Federal teams working in the Pacific Northwest uncovered eight cases of U.S.-flag commercial vessels illegally employing foreign nationals during the summer tuna season out of Washington state, Coast Guard officials said.

Working with Customs and Board Protection and NMFS law enforcement officers, the Coast Guard says since 2019 it documented so-called “paper captain” violations – documentation claiming a U.S. crew member as the captain, when in fact the vessel was under command of a foreign national.

“Paper captain is a term applied to an individual listed on documents as a U.S.-flagged vessel’s captain but in actuality serves as a deckhand or in a similar lower‐level capacity. It is the law that a documented vessel be under the command of a U.S. citizen,” according to a Coast Guard statement.

Under the Merchant Marine Act of 1920, also known as the Jones Act, U.S. commercial vessels must be under command of U.S. citizens. Some fisheries, such as the western Pacific tuna seine fleet, can employ U.S. captains who are assisted during fishing operations by subordinate foreign national “fishing masters.”

“The employment of a foreign national as captain aboard a U.S.-flagged commercial fishing vessel is illegal,” said Lt. Cmdr. Colin Fogarty, the enforcement chief at Coast Guard Sector Columbia River in Warrenton, Oregon. “The practice of utilizing ‘paper captains’ subverts U.S. laws and regulations designed to protect hard-working American fishermen and mariners.”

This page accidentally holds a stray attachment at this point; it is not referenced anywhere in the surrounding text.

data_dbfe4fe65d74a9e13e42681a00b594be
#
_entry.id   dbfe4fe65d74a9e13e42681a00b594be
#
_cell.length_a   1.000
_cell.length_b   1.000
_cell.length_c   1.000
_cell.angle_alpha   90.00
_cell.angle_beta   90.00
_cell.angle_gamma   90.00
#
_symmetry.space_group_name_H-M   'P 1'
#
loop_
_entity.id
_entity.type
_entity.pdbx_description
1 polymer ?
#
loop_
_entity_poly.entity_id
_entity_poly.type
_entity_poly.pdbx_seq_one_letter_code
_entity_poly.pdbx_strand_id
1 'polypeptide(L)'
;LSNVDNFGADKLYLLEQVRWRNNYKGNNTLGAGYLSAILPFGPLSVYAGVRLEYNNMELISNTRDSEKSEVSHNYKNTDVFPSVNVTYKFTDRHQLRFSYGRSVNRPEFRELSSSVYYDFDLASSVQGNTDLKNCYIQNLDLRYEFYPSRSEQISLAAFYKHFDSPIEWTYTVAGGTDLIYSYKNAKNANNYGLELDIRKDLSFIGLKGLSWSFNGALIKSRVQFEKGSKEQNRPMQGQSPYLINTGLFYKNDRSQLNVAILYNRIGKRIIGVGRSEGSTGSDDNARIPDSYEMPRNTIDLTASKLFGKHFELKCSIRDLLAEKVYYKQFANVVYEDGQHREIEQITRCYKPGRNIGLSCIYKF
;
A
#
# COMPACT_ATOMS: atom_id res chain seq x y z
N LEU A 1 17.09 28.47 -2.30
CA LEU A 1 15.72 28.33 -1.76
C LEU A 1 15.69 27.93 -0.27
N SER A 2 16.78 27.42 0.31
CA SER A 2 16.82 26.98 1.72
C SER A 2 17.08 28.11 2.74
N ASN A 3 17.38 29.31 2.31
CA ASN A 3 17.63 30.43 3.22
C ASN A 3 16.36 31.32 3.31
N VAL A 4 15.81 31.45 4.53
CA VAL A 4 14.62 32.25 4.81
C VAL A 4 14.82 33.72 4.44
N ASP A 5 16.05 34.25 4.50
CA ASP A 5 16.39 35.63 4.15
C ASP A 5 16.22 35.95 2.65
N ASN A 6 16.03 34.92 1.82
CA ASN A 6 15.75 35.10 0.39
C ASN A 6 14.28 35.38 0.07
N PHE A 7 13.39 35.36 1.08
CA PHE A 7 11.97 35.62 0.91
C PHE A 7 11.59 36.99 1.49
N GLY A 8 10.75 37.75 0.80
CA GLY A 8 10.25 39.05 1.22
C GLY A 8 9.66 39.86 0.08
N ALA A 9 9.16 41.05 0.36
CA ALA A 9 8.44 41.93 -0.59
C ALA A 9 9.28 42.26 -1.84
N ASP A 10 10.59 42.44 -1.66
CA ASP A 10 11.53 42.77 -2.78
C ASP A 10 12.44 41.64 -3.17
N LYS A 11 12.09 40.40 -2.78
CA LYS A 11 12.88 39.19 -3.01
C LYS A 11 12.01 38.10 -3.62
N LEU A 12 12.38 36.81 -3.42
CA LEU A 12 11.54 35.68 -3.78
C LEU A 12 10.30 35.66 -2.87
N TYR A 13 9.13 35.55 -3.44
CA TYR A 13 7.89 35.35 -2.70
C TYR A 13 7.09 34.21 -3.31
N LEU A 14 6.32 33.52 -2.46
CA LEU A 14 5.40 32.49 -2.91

The Coast Guard says the specific violations are in listing the paper captains on Notices of Arrival/Departure that vessel owners submitted to the Coast Guard and CBP, along with fraudulent fishing agreement contracts submitted to the Coast Guard. Providing fraudulent documents to the Coast Guard or other federal agencies is punishable by imprisonment for up to five years.

So far one Washington-based fishing fleet has paid $9,150 in civil penalties and has been cited for $140,000 in additional penalties still pending adjudication, according to the Coast Guard.

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Associate Editor Kirk Moore was a reporter for the Asbury Park Press for more than 30 years and a 25-year field editor for National Fisherman before joining our Commercial Marine editorial staff in 2015. He wrote several award-winning stories on marine, environmental, coastal and military issues that helped drive federal and state government policy changes. Moore was awarded the Online News Association 2011 Knight Award for Public Service for the “Barnegat Bay Under Stress,” 2010 series that led to the New Jersey state government’s restoration plan. He lives in West Creek, N.J.

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